Though Myers is no criminal mastermind, he’s also not an idiot. He has a method to get both men in and out of the car so that he can keep the gun on them the whole time and they have little chance of escaping or trying to overpower him. He has thought this through. They keep to back roads in Baja, avoiding cities or large towns. And they pull way off the road to camp...





And here’s where the tension kicks in. Because due to that eyelid defect, Myers always sleeps with one eye open. Who knows if he’s asleep or awake? There are three camping scenes, and each one is filled with tension as they can’t figure out if they should make a break for it or not. The always open eye is starring at them. Every time they think they might be able to sneak away because it seems like Myers is sleeping, that always open eye looks right at them! The three scenes are filled with tension just because of the *idea* of that defective eyelid. Yes, it's from the real guy... but realizing that it could be used for scenes like this was purely the work of the writers. Cost of all of this suspense? A little make up around the eye.

Some of the other fun: Stopping for provisions at a Mexican grocery store: Bowen speaks Spanish but Myers doesn’t want him to be speaking any Mexican to anyone! Except the store owner speaks no english. Bowen almost gets shot, as does the store owner's cute little girl who wants to talk.

Myers takes Bowen’s expensive watch.

When they hit a bump, Collins hits the car horn and it *sticks*, drawing attention to them! Now Collins has to stop the car and repair the horn under the gun (literally) so they can get back in the car and zoom off before a man with a donkey reaches them.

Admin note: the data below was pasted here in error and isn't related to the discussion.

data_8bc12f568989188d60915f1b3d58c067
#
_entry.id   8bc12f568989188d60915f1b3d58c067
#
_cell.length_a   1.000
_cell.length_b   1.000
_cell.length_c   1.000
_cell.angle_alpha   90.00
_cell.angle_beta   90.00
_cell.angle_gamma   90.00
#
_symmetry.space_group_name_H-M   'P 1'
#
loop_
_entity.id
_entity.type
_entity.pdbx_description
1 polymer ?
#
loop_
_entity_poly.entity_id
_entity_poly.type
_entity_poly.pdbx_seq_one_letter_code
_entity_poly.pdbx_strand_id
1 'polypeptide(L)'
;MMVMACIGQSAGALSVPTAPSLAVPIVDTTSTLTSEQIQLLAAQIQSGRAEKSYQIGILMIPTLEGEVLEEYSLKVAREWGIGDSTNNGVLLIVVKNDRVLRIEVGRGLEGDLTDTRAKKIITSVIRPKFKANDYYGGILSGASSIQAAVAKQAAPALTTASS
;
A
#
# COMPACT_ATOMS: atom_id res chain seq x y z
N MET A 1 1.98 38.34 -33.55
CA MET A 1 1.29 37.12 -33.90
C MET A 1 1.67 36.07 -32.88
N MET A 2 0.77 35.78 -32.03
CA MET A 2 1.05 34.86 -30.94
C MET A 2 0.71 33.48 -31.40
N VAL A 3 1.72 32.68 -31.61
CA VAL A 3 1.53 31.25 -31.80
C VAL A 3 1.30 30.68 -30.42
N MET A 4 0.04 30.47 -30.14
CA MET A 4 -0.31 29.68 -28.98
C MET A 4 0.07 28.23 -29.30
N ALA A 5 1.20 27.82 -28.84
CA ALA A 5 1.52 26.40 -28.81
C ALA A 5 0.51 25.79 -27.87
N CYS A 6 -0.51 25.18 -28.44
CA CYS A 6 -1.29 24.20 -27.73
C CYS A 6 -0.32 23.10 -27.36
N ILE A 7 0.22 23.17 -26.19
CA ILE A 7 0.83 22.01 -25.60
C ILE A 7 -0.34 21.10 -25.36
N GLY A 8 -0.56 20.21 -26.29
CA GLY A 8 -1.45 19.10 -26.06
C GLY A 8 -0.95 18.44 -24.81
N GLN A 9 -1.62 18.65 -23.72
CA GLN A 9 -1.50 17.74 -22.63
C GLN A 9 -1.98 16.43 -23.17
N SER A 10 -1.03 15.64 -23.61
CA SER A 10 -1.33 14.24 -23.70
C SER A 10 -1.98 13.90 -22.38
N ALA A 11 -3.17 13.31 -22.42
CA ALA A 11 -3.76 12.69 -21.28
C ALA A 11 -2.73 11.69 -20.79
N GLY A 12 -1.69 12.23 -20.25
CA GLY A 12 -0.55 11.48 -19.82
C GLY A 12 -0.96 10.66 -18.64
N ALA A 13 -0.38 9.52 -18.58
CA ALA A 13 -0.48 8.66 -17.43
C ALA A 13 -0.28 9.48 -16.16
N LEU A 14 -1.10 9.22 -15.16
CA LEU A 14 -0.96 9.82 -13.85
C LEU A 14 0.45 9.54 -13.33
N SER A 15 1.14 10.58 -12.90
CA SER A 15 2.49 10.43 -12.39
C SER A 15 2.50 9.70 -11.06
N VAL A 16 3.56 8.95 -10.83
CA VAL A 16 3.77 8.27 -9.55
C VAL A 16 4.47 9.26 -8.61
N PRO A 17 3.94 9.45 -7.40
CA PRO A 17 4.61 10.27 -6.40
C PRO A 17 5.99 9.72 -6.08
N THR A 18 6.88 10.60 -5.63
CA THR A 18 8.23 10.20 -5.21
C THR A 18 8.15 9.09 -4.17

Collins gets pistol whipped when he can’t find a working radio station in the middle of nowhere that has US news bulletins so that Myer can find out if the police are closing in one them. Collins is beaten so bad he can no longer drive and Bowen has to take over.

Myers wants them to move faster, and the car gets a blow out and almost wrecks... then they have to change the tire and a young Mexican couple driving by asks if they need any help (and almost gets killed). Again, Collins and Bowen have to be very rude to them in order to get them to drive away.



Things escalate until Collins just loses it. He breaks and becomes such a loose cannon that Bowen is afraid Myer will just shoot him. But Myers *loves* that Collins has broken under the pressure: proves Collins is weak and Myers is in control. That night when they camp, Collins decides to make a break for it and Bowen goes along. They wait until Myers’ eye is closed, worried that the other eye is still staring right at them. And race into the bushes... but Myer’s other eye pops open, and he chases the two running men... in the car! A great low budget NORTH BY NORTHWEST scene, and then Collins is hit by the car and they are recaptured.

They drive to an abandoned water well, and Collins and Bowen are sure they are about to be killed and dumped into the well. Lots of tension. But eventually they move on, by foot after the car’s gas tank is torn open by a rock, and get to Santa Rosalia, which both men know is the end of the line for them. This is where they die...